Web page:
Curt Siodmak’s career is truly something extraordinary. Born in Dresden, Germany in 1902, he earned a Ph.D. in Mathematics before he decided to change paths and become a writer and filmmaker. An early collaboration with his brother, Robert Siodmak, was the now-legendary People on Sunday (1930), a documentary-esque fictional story about a group of working-class citizens who go for a picnic on their day off. One of the first naturalistic films of its kind, it was co-directed by both Siodmak brothers as well as Edgar G. Ulmer and Fred Zinnemann, and was co-scripted by the Siodmaks with the help of Billy Wilder. At the time, these were unknown but ambitious young artists making an unknown, low-budget movie. Within a few years, they would all meet again – but this time in Hollywood, where they all fled to because of Nazi persecution, and it is here in America that they would leave their indelible mark on the arts.
After leaving Berlin, Curt Siodmak made his way to England where he made several films, but it was in Hollywood where he truly hit is stride, writing some of the best horror and sci-fi scripts of his time, most notably The Wolf Man (1941) and I Walked With a Zombie (1943). It was around this same time that he also wrote the novel for which he would be most famous for – Donovan’s Brain (first printed in Hardcover by Knopf in 1943; Mercury Mystery digest in 1945; first Bantam paperback in 1950). Three times the novel has appeared on the big-screen (1944’s The Lady and the Brain, 1953’s Donovan’s Brain, 1962’s The Brain) and once on television (an episode of Studio One in 1965 entitled, “Donovan’s Brain”), in addition to several radio broadcasts (twice by Suspense in 1944 and 1948, and a parody by Orson Welles also in 1944).
Fusing elements of Frankenstein and Dr. Jekyll and Mr. Hyde, Siodmak’s Donovan’s Brain takes the standard archetypes of “the mad scientist” and “the monster” and combines them. Dr. Patrick Cory has been experimenting, without success, to keep a brain alive outside of its body. He is convinced that the brain has untapped power to continue being conscious – and to communicate – even after death. When he gets an emergency call to assist with plane crash victims, he brings the sole survivor back to his laboratory for last-minute operations. But when he realizes that death is inevitable, Cory decides that he has the perfect candidate for his own experiment: the brain of Warren Horace Donovan, a world-famous millionaire and genius.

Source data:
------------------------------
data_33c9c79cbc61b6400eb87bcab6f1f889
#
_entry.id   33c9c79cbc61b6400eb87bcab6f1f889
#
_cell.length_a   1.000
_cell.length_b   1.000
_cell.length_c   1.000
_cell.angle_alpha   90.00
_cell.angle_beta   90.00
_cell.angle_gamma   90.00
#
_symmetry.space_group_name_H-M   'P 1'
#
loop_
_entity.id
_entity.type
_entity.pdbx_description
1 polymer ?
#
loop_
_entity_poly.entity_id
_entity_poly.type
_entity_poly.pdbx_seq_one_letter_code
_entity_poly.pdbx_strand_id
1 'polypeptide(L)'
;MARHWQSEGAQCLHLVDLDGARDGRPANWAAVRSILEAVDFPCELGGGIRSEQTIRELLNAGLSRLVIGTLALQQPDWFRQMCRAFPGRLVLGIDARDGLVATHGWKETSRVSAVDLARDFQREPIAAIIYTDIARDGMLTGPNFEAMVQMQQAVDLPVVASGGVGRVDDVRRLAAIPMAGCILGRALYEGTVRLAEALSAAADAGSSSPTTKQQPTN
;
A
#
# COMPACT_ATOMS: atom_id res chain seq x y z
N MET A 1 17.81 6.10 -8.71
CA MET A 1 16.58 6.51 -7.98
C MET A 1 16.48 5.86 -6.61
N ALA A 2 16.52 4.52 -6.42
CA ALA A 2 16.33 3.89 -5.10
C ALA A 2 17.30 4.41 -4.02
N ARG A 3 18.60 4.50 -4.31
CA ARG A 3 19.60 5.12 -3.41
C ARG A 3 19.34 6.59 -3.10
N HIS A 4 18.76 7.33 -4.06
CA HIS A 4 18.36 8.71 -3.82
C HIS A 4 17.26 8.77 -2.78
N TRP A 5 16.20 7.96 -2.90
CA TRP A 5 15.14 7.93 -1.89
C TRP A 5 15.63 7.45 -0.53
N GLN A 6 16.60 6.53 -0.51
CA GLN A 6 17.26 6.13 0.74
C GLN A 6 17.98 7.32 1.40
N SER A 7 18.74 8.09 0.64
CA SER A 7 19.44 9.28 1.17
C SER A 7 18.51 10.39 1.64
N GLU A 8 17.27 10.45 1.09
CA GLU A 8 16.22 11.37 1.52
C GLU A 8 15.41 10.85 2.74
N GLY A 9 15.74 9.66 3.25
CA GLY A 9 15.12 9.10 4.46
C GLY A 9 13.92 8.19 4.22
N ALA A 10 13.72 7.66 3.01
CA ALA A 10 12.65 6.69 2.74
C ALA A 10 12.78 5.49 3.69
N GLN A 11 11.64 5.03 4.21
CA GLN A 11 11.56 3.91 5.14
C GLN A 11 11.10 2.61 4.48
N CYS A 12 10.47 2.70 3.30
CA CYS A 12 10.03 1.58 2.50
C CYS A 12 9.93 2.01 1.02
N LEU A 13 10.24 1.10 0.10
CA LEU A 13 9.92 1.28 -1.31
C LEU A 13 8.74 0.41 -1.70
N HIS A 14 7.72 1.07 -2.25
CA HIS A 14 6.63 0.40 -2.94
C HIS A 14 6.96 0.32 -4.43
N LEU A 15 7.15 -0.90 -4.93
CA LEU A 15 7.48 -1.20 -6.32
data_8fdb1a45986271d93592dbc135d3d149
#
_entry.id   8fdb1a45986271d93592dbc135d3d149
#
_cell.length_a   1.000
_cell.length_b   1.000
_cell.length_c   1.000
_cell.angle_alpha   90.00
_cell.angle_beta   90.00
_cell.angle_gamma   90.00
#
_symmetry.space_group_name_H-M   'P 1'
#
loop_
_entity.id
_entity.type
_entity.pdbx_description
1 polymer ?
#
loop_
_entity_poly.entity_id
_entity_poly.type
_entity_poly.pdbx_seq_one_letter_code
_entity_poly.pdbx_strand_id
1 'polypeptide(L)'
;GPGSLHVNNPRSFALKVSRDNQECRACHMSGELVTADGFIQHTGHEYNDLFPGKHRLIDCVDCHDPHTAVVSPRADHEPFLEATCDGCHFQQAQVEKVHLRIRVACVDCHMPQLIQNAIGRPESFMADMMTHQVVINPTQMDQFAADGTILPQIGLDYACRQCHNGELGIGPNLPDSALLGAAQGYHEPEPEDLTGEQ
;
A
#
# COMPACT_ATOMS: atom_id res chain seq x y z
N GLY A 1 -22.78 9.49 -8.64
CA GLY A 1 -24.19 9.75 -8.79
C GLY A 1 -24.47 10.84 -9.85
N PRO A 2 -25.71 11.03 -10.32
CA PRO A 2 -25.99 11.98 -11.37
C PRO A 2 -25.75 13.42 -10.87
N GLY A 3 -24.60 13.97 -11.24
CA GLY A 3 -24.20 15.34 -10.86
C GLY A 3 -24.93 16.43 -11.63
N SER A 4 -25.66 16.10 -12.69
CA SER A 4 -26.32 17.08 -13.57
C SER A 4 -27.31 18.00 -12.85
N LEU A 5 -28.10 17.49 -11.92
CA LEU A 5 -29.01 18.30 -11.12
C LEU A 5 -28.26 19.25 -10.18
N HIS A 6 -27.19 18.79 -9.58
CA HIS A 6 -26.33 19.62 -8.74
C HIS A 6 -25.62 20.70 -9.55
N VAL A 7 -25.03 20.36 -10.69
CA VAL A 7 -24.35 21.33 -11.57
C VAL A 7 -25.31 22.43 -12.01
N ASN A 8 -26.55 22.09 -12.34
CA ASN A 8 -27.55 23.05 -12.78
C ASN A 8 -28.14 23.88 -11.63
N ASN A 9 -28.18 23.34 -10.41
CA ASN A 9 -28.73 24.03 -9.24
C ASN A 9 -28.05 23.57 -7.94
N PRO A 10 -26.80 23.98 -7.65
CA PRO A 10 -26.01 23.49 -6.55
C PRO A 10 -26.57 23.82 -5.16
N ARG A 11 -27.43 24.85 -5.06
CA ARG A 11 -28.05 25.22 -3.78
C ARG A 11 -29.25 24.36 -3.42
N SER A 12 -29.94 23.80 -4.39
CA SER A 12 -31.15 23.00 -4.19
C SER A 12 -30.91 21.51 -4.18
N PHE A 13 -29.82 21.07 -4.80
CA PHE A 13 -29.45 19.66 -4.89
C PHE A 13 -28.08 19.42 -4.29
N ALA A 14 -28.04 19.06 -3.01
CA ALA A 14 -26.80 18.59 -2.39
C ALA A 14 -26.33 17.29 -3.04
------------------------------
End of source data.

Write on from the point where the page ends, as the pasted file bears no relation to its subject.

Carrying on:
With the brain stabilized, Cory begins a series of seemingly futile attempts to communicate with the brain. And then one night he begins to get subconscious commands that he cannot control: to write with his left hand – even though he is right-handed – names he knows nothing about. It is then that Cory knows his experiment is a success, and that Donovan’s brain is alive and in communication with him. But soon Cory begins to question whether he is really in control of the experiment, or whether he himself is the lab rat. And so begins Cory’s travels to unravel not only the mystery of Donovan’s brain, but also the mystery of Donovan’s past life and his unfinished business.
The novel is written as though it is Dr. Cory’s diary, filled with his muses on the day’s progress (or lack thereof). It helps to keep the story moving quickly, as we aren’t bogged down by excessive background detail or character descriptions. There’s plenty of mystery, as we have to keep reading in order to collect enough contextual information to fully comprehend the story.
While the science behind the story acts as an implausible but interesting “what if...” scenario, Donovan’s Brain seems much more an exploration of one man’s monomania. Much like Ahab in Moby Dick, we watch as the character is transformed through passion and determination into the very thing he is trying to hunt down. The quest for “the monster” ends ironically with him finding “the monster” within himself. The power that Cory sought through his experiments he is able to enact in reality though the commands of Donovan. Money, authority, prestige, and physical force – things that he never had in his own life are now suddenly at his fingertips. But are they really “his” or are they Donovan’s?
Much of the story has to do with this gradual change of identity, until Cory and Donovan are inseparable, sharing not only the same thoughts, but also the same ailments and experiences. Cautionary tales abound within horror and sci-fi stories, but more than the morality of Cory’s experiments Siodmak seems concerned with the limitations of the scientist himself rather than science. In trying to manifest a more perfect human consciousness, Cory only magnifies the human weakness for corruption, violence, and greed. It is us, and not science, that is the problem. As Siodmak writes, “Man can engender what he is himself. Nothing more.”
And now for a few more of my favorite quotes from Donovan’s Brain:
“The human body can adjust itself to most unnatural conditions.”
“I’m not interested in civilization. We are so ignorant of our souls that we take refuge in mechanics, physics, chemistry. We are losing our consciousness of the human dignity that distinguished man from animal. You are making the human being a highly specialized stone-age man ruled by egotism. You are creating a mechanical, synthetic life and killing the spirit that has lifted humanity above the beast.”
“He may have been an honest man all his life only because he was convinced if things were ever too bad, he could be dishonest and change his luck. Now that this had not worked out either, he despaired.”
“When hope ends, the world ends too.”
"Donovan's Brain" by Curt Siodmak (Knopf, 1943/Bantam, 1950)
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